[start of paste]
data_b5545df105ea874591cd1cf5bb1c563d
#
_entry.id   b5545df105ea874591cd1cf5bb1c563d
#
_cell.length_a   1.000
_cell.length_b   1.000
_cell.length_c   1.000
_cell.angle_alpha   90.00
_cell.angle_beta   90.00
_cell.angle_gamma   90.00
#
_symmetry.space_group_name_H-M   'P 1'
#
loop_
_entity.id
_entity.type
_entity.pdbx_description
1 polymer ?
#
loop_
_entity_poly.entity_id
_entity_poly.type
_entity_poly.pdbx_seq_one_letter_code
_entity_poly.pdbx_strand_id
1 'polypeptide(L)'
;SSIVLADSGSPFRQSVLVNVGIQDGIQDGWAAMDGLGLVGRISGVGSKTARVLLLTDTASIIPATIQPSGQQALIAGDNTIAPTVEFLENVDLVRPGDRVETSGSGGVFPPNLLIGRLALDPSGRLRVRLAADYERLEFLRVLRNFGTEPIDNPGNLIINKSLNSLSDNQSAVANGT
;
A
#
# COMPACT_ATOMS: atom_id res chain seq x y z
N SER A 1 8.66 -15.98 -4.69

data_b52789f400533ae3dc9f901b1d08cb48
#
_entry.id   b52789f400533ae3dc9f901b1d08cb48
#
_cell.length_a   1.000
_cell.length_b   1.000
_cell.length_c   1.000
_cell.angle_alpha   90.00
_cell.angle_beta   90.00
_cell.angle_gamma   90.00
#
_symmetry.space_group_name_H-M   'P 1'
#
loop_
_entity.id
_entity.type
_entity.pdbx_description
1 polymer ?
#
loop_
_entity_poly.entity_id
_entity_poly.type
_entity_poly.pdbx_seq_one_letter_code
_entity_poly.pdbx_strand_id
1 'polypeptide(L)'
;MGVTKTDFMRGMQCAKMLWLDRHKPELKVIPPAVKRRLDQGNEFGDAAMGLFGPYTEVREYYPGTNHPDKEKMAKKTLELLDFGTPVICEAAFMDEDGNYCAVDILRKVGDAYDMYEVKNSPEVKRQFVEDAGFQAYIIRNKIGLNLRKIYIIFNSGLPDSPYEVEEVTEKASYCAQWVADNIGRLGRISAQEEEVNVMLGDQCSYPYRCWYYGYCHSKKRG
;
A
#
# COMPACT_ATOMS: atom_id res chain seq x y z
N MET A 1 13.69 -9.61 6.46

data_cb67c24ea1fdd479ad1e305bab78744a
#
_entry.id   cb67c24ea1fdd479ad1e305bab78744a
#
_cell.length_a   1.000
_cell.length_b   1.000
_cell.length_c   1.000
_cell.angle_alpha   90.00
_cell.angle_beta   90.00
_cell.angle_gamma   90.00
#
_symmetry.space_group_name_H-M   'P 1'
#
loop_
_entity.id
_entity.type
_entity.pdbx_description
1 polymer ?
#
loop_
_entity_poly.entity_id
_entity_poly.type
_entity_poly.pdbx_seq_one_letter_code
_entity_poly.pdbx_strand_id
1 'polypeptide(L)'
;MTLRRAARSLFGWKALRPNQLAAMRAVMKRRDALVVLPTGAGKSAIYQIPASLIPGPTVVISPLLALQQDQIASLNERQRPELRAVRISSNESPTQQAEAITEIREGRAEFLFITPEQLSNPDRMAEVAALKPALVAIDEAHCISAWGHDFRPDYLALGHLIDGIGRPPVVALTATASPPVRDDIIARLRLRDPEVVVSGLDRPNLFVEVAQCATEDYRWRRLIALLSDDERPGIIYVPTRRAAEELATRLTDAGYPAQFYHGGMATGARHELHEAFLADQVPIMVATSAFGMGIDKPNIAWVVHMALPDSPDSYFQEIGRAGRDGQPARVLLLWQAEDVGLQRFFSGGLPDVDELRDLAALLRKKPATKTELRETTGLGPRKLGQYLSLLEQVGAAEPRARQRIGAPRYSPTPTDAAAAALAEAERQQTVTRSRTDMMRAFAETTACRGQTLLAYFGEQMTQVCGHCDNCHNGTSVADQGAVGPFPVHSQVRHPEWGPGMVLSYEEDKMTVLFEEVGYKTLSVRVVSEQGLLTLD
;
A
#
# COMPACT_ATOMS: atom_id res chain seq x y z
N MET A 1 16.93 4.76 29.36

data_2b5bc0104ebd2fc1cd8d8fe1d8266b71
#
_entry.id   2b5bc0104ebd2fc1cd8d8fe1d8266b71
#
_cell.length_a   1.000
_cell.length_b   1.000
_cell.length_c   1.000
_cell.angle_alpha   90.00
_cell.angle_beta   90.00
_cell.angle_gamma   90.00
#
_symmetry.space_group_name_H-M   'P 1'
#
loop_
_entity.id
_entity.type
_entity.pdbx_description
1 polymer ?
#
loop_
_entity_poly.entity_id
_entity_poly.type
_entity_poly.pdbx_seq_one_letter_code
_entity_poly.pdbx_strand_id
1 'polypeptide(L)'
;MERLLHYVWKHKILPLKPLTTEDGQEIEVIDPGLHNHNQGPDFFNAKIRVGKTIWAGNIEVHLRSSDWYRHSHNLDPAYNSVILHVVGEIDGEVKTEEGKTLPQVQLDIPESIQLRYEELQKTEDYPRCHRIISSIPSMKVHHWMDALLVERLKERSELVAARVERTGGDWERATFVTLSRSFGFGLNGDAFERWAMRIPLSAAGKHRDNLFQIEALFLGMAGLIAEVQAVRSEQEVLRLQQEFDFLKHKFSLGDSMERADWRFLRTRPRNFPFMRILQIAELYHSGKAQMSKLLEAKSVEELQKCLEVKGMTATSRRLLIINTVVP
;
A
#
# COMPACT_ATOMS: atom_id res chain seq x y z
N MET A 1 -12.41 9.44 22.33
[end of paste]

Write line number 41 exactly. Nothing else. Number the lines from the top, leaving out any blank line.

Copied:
_cell.angle_gamma   90.00